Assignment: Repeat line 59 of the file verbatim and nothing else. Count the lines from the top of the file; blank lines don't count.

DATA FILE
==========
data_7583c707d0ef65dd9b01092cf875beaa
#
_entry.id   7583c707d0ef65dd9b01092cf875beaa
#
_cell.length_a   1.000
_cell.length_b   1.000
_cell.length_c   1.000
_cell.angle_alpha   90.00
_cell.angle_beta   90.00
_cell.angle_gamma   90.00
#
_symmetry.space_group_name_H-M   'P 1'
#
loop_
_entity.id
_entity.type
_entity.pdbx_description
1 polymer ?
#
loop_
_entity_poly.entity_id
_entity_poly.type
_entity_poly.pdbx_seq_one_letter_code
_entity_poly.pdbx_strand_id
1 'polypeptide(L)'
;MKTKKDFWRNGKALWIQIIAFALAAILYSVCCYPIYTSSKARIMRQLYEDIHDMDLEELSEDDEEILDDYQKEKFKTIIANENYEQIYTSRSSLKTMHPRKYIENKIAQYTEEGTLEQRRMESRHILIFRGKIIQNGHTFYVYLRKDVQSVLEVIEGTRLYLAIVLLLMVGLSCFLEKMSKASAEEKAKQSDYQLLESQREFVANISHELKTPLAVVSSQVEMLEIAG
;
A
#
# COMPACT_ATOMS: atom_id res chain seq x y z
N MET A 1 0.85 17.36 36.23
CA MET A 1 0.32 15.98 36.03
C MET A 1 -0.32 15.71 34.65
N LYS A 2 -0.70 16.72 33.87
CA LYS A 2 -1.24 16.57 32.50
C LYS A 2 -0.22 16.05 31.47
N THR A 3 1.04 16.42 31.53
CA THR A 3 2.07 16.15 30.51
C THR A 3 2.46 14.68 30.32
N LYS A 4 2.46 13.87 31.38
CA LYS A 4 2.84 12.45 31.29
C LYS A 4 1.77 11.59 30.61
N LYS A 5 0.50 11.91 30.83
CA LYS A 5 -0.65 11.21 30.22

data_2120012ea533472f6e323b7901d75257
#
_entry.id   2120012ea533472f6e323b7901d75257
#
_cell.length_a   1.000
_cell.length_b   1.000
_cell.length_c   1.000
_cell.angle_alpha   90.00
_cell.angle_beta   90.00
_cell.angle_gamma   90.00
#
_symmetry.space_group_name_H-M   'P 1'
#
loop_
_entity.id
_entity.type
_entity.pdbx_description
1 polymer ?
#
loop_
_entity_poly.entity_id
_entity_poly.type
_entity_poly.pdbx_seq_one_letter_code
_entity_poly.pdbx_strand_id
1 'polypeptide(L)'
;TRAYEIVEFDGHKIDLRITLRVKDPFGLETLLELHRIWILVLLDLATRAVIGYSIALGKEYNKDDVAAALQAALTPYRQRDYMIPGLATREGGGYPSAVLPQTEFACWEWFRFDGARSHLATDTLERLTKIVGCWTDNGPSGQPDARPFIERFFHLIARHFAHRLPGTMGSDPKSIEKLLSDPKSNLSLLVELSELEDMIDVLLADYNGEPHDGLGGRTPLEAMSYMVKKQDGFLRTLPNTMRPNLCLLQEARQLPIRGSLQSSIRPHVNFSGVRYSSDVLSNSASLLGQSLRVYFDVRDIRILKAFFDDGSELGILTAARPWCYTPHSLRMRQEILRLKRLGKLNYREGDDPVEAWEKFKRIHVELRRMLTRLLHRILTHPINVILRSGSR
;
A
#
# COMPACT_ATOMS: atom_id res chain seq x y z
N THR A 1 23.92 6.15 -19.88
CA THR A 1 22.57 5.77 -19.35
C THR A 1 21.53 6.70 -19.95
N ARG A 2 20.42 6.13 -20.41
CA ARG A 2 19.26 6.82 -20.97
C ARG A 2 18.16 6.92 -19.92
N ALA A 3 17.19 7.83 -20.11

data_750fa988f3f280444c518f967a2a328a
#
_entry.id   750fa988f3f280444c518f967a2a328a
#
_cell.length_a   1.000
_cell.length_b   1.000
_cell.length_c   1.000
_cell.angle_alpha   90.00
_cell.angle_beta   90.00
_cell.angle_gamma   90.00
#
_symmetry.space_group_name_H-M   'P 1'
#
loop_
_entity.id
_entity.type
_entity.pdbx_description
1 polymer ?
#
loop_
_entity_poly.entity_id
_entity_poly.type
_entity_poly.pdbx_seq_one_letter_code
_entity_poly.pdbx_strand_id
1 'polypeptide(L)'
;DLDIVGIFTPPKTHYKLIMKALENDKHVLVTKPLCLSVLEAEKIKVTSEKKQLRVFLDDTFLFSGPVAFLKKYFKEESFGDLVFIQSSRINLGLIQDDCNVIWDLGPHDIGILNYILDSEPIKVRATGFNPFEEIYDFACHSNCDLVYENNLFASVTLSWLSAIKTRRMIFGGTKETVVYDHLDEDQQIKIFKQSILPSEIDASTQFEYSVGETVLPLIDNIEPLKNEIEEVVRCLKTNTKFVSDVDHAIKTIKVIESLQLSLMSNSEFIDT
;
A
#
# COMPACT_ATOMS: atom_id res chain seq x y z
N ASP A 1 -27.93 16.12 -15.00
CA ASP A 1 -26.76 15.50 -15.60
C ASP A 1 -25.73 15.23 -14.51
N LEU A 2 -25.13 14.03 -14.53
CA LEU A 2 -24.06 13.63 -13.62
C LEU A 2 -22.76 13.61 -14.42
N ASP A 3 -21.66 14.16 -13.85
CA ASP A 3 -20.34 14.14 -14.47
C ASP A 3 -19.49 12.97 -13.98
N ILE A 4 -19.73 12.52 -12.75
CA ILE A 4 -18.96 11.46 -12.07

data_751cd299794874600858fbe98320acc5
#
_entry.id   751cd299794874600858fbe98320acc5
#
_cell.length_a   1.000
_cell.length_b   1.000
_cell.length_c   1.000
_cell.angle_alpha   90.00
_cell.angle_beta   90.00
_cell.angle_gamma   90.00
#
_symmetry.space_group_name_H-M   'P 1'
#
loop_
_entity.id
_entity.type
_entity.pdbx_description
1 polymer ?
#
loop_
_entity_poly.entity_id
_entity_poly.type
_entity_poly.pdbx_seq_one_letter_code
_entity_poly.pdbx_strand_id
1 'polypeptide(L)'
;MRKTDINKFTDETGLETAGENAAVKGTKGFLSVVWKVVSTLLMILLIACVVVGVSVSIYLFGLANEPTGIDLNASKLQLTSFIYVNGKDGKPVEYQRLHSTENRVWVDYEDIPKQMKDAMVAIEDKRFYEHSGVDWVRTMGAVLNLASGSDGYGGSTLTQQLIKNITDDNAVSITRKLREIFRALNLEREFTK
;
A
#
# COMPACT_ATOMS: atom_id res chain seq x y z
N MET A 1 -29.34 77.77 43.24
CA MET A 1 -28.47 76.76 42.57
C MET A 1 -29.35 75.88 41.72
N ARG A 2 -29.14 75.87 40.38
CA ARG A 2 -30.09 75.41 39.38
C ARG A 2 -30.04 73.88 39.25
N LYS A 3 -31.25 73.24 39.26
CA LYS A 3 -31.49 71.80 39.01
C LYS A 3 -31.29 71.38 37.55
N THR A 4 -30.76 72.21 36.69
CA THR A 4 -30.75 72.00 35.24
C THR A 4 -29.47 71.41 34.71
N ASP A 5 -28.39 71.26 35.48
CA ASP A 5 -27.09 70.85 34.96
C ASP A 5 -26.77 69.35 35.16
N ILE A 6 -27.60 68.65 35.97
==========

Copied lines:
_entity.id